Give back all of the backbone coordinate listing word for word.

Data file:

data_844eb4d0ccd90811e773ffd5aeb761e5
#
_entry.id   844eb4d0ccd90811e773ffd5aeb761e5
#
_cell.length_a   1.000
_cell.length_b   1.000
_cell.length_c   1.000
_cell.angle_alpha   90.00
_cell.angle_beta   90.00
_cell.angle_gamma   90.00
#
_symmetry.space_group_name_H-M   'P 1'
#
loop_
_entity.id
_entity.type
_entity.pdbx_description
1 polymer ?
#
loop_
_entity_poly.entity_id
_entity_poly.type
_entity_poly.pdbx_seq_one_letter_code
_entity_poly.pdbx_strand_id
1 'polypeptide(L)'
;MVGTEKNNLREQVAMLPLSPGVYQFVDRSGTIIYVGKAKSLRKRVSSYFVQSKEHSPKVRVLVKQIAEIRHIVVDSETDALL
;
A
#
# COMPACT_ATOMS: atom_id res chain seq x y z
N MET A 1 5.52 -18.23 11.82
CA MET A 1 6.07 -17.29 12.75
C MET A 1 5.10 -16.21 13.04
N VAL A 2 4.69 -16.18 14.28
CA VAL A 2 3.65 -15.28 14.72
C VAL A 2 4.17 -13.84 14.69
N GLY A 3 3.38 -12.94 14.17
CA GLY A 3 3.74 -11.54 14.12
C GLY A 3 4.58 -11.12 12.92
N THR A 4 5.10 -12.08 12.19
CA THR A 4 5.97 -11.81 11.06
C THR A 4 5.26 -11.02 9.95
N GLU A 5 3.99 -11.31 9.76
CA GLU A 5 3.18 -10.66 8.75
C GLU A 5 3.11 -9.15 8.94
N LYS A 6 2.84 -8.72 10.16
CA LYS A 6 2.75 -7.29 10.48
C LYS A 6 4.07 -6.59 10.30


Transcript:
data_844eb4d0ccd90811e773ffd5aeb761e5
#
_entry.id   844eb4d0ccd90811e773ffd5aeb761e5
#
_cell.length_a   1.000
_cell.length_b   1.000
_cell.length_c   1.000
_cell.angle_alpha   90.00
_cell.angle_beta   90.00
_cell.angle_gamma   90.00
#
_symmetry.space_group_name_H-M   'P 1'
#
loop_
_entity.id
_entity.type
_entity.pdbx_description
1 polymer ?
#
loop_
_entity_poly.entity_id
_entity_poly.type
_entity_poly.pdbx_seq_one_letter_code
_entity_poly.pdbx_strand_id
1 'polypeptide(L)'
;MVGTEKNNLREQVAMLPLSPGVYQFVDRSGTIIYVGKAKSLRKRVSSYFVQSKEHSPKVRVLVKQIAEIRHIVVDSETDALL
;
A
#
# COMPACT_ATOMS: atom_id res chain seq x y z
N MET A 1 5.52 -18.23 11.82
CA MET A 1 6.07 -17.29 12.75
C MET A 1 5.10 -16.21 13.04
N VAL A 2 4.69 -16.18 14.28
CA VAL A 2 3.65 -15.28 14.72
C VAL A 2 4.17 -13.84 14.69
N GLY A 3 3.38 -12.94 14.17
CA GLY A 3 3.74 -11.54 14.12
C GLY A 3 4.58 -11.12 12.92
N THR A 4 5.10 -12.08 12.19
CA THR A 4 5.97 -11.81 11.06
C THR A 4 5.26 -11.02 9.95
N GLU A 5 3.99 -11.31 9.76
CA GLU A 5 3.18 -10.66 8.75
C GLU A 5 3.11 -9.15 8.94
N LYS A 6 2.84 -8.72 10.16
CA LYS A 6 2.75 -7.29 10.48
C LYS A 6 4.07 -6.59 10.30